Just as with the Suzuki Swift Hybrid I ran last summer for Diesel Car and Eco Car, I had very little experience of ‘modern’ Skodas before the arrival of the Karoq. A Citigo and Fabia had both impressed in the not so recent past, but that was about as broad as my experience of the Czech Republic brand went. But the fact that Skoda enjoys the quality, drivetrain and platform-sharing benefits of the VW Group meant that when I learned I was going to be spending some time with a Karoq, there was much to look forward to.
Replacing the much-loved and slightly oddball Yeti with a more conventional crossover was always going to upset some, and it’s a shame that the Karoq sacrifices some of the Yeti’s quirkiness and off-beat style with more straightforward looks. But, with the SUV market booming in popularity, a more mainstream appearance should lead to more sales, so it’s a sensible move. Taking cues from its larger Kodiaq sibling, the Karoq looks smart, if a little too close to its SEAT Ateca cousin in profile. And while I wouldn’t normally advocate spending £975 on ‘exclusive’ paint, the Velvet Red metallic has a flip in it, which does look great in the sun.
Inside, the Karoq uses minimalistic Skoda design accents, but also incorporates features worthy of its ‘Simply Clever’ tag. The dashboard places the highly useful (and high quality) eight-inch ‘Amundsen’ colour touchscreen infotainment system at its centre. Just underneath is a ‘ledge’ which is useful to rest your hand on when programming in destinations for the standard navigation system, which includes Bluetooth, Apple CarPlay and Android Auto connectivity. The rear camera is astonishingly accurate, and the driving and safety packages optionally fitted to KV68 VXA were extremely useful. Elsewhere, the leather seats fitted to our car can be chosen for a very agreeable £250. And don’t forget the umbrella under the passenger seat or the flippable tray and drinks holder in the centre cubby, other inventive Skoda touches.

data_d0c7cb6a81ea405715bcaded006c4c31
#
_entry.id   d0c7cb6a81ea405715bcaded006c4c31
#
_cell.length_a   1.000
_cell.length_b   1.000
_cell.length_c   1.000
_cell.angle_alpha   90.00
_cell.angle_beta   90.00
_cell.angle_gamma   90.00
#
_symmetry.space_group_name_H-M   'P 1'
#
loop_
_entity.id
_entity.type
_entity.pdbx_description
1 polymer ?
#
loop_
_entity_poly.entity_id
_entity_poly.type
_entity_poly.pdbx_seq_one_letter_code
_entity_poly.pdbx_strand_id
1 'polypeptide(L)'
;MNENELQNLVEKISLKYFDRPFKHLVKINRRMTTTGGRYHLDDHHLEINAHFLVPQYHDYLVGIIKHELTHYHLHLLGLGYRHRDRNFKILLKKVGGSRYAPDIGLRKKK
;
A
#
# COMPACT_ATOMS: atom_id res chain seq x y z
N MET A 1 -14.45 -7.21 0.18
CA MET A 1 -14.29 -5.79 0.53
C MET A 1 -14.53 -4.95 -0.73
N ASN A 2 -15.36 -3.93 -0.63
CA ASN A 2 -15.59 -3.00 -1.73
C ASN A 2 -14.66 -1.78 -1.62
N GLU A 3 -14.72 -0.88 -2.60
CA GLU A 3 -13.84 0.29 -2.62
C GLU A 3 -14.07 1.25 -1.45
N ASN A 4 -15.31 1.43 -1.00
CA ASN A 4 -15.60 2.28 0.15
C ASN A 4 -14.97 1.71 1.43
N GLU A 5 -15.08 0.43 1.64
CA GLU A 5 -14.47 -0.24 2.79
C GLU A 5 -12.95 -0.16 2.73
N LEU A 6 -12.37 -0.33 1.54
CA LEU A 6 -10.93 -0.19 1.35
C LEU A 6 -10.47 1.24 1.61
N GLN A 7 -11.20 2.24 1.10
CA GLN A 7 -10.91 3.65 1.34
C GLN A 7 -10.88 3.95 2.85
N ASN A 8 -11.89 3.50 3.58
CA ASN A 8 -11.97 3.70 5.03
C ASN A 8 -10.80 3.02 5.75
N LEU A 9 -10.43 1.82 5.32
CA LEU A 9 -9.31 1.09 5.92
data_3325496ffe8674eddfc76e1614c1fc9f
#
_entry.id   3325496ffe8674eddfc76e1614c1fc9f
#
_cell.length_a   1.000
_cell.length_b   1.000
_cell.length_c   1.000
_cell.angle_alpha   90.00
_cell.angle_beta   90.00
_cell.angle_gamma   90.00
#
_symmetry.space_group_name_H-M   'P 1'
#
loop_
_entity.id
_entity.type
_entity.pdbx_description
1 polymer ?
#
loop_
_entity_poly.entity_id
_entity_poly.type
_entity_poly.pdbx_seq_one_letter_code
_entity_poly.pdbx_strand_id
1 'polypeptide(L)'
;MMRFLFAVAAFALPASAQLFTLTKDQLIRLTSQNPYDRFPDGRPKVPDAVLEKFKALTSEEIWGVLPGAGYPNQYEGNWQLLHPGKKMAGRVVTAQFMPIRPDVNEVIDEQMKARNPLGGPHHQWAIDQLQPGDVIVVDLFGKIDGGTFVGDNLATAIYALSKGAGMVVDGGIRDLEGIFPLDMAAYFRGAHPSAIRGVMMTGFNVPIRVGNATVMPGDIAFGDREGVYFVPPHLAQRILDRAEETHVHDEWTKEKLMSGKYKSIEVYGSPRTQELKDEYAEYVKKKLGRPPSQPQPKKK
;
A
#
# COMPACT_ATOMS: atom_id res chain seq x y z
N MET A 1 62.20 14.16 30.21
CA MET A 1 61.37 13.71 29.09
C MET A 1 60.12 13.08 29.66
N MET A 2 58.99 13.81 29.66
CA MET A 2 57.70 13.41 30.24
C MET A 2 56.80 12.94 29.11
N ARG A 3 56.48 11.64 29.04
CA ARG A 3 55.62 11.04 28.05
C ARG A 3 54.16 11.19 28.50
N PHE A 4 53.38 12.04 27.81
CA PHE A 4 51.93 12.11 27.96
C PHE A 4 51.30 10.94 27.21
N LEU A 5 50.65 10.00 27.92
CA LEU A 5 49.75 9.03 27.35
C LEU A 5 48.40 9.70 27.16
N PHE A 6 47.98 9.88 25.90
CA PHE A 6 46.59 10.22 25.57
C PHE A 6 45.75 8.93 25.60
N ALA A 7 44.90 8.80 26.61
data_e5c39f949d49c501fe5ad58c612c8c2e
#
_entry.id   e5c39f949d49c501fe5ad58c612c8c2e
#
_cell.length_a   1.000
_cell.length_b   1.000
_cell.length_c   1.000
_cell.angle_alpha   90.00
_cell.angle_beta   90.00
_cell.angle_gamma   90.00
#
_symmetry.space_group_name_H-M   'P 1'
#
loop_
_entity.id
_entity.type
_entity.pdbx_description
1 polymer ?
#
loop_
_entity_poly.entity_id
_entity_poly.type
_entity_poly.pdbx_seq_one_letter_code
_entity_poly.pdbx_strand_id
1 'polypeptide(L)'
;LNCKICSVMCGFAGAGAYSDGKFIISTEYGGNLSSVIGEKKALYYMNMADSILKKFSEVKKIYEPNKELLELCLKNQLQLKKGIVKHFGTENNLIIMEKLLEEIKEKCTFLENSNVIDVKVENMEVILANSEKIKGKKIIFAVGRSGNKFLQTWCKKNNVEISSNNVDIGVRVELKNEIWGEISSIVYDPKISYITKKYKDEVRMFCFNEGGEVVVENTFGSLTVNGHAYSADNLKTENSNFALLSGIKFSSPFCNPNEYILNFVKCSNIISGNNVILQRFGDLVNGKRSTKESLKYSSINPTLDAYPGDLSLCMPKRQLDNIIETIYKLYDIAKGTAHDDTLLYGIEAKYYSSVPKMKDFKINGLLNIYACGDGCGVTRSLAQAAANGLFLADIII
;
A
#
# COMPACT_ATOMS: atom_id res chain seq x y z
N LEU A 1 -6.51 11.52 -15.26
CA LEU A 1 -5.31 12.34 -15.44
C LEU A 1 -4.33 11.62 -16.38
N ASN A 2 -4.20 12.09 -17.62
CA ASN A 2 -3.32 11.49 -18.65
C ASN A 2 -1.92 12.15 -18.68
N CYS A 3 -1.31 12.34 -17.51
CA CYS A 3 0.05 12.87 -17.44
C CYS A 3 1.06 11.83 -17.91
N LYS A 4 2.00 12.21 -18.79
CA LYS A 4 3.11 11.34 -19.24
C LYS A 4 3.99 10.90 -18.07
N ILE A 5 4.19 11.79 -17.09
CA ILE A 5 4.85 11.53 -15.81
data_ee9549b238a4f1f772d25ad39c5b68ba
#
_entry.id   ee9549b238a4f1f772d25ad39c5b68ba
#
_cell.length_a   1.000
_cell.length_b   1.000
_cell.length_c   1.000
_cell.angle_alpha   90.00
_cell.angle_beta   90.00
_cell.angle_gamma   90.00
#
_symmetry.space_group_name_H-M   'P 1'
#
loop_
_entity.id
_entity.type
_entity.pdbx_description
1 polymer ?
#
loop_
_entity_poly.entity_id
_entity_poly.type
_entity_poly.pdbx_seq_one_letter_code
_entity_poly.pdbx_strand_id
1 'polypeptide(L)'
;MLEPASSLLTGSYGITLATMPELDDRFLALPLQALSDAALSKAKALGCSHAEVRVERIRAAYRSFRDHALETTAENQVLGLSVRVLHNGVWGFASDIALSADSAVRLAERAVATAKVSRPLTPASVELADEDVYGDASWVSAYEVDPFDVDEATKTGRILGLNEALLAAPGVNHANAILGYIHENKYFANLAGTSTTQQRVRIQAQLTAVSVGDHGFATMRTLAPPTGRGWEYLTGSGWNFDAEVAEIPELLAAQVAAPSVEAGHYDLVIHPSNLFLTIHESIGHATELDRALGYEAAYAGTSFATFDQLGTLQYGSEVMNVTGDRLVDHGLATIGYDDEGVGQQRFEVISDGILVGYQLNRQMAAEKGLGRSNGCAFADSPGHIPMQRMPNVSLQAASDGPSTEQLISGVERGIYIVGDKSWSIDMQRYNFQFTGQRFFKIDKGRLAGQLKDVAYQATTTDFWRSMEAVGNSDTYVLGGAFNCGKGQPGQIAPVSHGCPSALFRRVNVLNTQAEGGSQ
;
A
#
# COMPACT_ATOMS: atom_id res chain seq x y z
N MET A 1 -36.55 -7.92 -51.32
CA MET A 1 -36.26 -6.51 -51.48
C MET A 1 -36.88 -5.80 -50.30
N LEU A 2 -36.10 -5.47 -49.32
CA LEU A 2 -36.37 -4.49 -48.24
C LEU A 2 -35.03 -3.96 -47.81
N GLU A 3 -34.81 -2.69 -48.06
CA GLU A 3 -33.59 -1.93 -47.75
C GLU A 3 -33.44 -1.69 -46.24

SE L sits above entry-level SE in the Karoq specification ladder, and our car was specified with the Volkswagen Group’s 114bhp 1.6-litre TDI engine mated to a seven-speed dual-clutch DSG automatic gearbox. I’ve traditionally been a fan of the self-shifter, but I found it less impressive here. Hesitant when leaving junctions after the car’s stop-start system had restarted, this was rectified by turning the emissions-saving system off, which wasn’t ideal. But, on the flip-side, the DSG ‘box made motorway cruising a doddle thanks to its selectable driving modes. A week with the fuel-cell Hyundai Nexo SUV recently made the internal combustion engine (ICE) technology seem a little dated, but that would have happened with any ICE car. The South Korean car was also more than twice the price of the Skoda.
Other trump cards in the Karoq’s hand are its comfort and space. When I first took over custodianship, I clocked up numerous three to four-hour journeys and emerged fresh and relaxed from them. The seats are supremely comfortable and the car’s relaxed demeanour on long schleps is to be admired. Refinement was, to refer to one of its relatives, superb, and the way the Karoq gobbled up the miles was remarkable. And although it rarely carried more than two people, there was acres of space when there were more bodies and luggage – the seats-up 479 to 588 litres of boot space – depending on where the sliding rear seat is positioned – was easily enough for two very large suitcases.
All in all, the Skoda earned lots of points on its scorecard. The fuss-free personality was a big draw, and an accommodating (not just in size) and relaxing nature were bonus benefits. One thesaurus definition of ‘comfortable’ is ‘good feeling’ and that’s just what the Skoda imparts. You can’t say fairer than that.
Date arrived 12th November 2018
Fuel economy 58.9mpg (combined) 50.5mpg (on test)
Comfort and space are two of the Karoq’s most impressive strengths. Long journeys can be swallowed up with very little effort.
The DSG automatic gearbox was a mixed bag: relaxing and smooth when cruising on the motorway, but hesitant in town traffic.